VideoHelp Forum

Our website is made possible by displaying online advertisements to our visitors. Consider supporting us by disable your adblocker or Try ConvertXtoDVD and convert all your movies to DVD. Free trial ! :)
+ Reply to Thread
Results 1 to 13 of 13
Thread
  1. Hi. I am early in trying to convert some 8mm Film to DVD using Flatbed Scanner. As a test I tried to scan a small piece of film on my HP-Deskjet All in one Printer F380 just for a test. I set the DPI to 2400 and did the scan. It takes several minutes for the scan to complete. After the scan I noticed that the film frames I scanned were washed out of color compared to the film frames not scan. It appears like the scan has damaged the film. Has anyone encounted this problem? Is the light source of the scanner doing this? Am I doing something wrong? Thanks.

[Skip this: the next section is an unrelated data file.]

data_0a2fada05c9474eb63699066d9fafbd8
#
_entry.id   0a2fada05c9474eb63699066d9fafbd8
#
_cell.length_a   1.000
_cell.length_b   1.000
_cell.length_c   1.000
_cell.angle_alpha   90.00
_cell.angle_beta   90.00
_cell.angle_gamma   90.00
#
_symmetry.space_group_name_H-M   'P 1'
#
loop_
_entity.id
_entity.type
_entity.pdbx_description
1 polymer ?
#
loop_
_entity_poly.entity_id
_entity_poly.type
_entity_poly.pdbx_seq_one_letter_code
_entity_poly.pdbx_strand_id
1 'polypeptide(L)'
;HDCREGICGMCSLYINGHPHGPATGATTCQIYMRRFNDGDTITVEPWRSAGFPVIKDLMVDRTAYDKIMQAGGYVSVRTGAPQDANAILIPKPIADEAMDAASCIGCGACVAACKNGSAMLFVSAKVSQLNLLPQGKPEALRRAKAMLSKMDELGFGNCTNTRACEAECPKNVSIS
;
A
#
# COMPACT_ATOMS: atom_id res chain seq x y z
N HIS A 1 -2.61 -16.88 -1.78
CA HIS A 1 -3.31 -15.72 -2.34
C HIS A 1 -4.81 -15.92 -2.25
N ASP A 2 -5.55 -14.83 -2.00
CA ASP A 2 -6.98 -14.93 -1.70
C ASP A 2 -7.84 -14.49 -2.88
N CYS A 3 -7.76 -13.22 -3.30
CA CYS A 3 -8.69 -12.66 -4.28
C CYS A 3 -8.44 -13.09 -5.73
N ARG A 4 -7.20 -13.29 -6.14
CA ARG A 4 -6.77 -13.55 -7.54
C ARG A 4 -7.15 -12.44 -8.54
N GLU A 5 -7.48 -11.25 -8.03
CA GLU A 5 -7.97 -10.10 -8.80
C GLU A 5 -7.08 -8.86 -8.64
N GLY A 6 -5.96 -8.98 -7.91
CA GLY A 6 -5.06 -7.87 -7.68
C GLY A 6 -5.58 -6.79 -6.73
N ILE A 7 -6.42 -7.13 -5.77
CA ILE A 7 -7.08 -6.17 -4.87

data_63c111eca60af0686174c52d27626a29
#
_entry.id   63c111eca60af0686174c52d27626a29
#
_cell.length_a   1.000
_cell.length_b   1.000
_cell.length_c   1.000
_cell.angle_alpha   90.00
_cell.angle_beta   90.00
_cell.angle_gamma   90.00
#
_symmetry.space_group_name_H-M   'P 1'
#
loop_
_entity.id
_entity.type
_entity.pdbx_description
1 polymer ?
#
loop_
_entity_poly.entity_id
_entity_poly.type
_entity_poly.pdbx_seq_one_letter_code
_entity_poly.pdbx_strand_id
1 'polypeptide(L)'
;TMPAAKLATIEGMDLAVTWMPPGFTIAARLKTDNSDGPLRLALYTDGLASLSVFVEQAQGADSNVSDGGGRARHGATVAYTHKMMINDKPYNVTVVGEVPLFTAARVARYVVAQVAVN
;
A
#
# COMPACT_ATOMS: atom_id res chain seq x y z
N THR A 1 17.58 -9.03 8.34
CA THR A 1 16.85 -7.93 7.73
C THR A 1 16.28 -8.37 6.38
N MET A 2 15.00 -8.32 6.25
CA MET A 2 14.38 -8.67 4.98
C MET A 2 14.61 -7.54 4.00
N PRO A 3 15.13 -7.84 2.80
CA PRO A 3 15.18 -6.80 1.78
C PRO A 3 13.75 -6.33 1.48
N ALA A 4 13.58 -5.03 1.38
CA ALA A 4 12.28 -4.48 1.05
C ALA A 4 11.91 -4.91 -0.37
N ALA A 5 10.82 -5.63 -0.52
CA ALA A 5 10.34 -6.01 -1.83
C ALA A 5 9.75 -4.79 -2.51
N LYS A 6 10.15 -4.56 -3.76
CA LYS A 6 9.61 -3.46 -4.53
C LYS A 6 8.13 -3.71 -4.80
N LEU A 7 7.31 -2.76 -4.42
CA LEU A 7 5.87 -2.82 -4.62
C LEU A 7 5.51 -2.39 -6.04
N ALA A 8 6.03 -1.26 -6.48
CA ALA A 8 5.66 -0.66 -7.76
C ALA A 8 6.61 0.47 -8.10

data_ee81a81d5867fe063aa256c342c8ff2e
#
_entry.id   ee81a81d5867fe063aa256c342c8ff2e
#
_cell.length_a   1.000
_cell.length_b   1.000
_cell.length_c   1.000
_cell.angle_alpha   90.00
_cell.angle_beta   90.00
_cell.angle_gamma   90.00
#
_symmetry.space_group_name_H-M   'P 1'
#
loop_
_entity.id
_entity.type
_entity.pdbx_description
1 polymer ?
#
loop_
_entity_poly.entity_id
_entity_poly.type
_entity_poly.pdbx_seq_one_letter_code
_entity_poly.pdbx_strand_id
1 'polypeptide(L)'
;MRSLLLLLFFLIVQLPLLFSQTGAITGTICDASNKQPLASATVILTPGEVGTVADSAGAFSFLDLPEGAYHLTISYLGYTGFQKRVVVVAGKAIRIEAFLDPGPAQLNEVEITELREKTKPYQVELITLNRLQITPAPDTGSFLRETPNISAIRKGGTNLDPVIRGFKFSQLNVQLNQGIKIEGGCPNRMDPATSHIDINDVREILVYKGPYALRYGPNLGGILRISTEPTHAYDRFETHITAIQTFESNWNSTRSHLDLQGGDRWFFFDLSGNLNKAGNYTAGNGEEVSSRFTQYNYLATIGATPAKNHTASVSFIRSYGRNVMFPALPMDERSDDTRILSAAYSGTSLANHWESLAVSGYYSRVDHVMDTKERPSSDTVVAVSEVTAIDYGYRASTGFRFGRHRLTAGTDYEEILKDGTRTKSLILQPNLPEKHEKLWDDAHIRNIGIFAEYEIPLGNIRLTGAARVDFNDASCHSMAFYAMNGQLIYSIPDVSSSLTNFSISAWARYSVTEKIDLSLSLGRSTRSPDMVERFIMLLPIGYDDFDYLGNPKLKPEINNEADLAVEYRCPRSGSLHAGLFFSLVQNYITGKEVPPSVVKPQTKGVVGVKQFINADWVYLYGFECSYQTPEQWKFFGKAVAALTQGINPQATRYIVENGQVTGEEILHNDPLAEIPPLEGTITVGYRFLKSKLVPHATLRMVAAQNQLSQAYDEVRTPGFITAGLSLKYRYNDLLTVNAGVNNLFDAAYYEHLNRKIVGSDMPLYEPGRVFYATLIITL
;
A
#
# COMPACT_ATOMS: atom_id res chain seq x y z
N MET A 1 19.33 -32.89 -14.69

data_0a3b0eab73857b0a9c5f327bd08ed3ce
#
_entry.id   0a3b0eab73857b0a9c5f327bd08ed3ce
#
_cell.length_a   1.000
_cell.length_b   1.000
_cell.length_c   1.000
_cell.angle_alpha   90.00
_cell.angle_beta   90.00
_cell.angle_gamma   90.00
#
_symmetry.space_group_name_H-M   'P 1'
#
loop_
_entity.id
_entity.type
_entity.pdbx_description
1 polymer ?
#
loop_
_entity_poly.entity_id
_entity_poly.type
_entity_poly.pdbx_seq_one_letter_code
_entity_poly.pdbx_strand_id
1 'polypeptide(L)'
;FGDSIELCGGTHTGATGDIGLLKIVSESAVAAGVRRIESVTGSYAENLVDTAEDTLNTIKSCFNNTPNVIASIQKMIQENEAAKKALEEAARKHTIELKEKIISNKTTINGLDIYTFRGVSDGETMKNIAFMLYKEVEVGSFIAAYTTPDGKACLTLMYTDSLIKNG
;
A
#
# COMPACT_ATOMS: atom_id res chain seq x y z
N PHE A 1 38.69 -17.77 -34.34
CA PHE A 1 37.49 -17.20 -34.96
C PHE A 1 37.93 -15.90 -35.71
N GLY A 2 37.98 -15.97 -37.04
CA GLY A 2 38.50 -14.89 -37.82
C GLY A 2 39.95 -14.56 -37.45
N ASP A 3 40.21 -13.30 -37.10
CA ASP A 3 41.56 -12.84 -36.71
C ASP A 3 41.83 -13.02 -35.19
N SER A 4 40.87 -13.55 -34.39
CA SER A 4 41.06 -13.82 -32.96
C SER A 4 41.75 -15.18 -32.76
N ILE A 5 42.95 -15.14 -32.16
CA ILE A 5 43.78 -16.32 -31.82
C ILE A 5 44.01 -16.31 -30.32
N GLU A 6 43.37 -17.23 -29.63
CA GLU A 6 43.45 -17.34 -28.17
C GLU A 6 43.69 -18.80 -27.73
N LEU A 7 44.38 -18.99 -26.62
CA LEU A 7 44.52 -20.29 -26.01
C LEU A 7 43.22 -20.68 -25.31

Quote Quote  
  2. Member DB83's Avatar
    Join Date
    Jul 2007
    Location
    United Kingdom
    Search Comp PM
    I suppose by having such a high dpi, which exposes the film to the laser light for an extended period, could damage the stock.

    All-in-ones(which IMO are not flat-beds) are not designed for 8mm scanning. There are some flat-beds out there that can do it but I think they have a light source over the film and a special holder for it.
    Quote Quote  
  3. Member
    Join Date
    Sep 2006
    Location
    United States
    Search Comp PM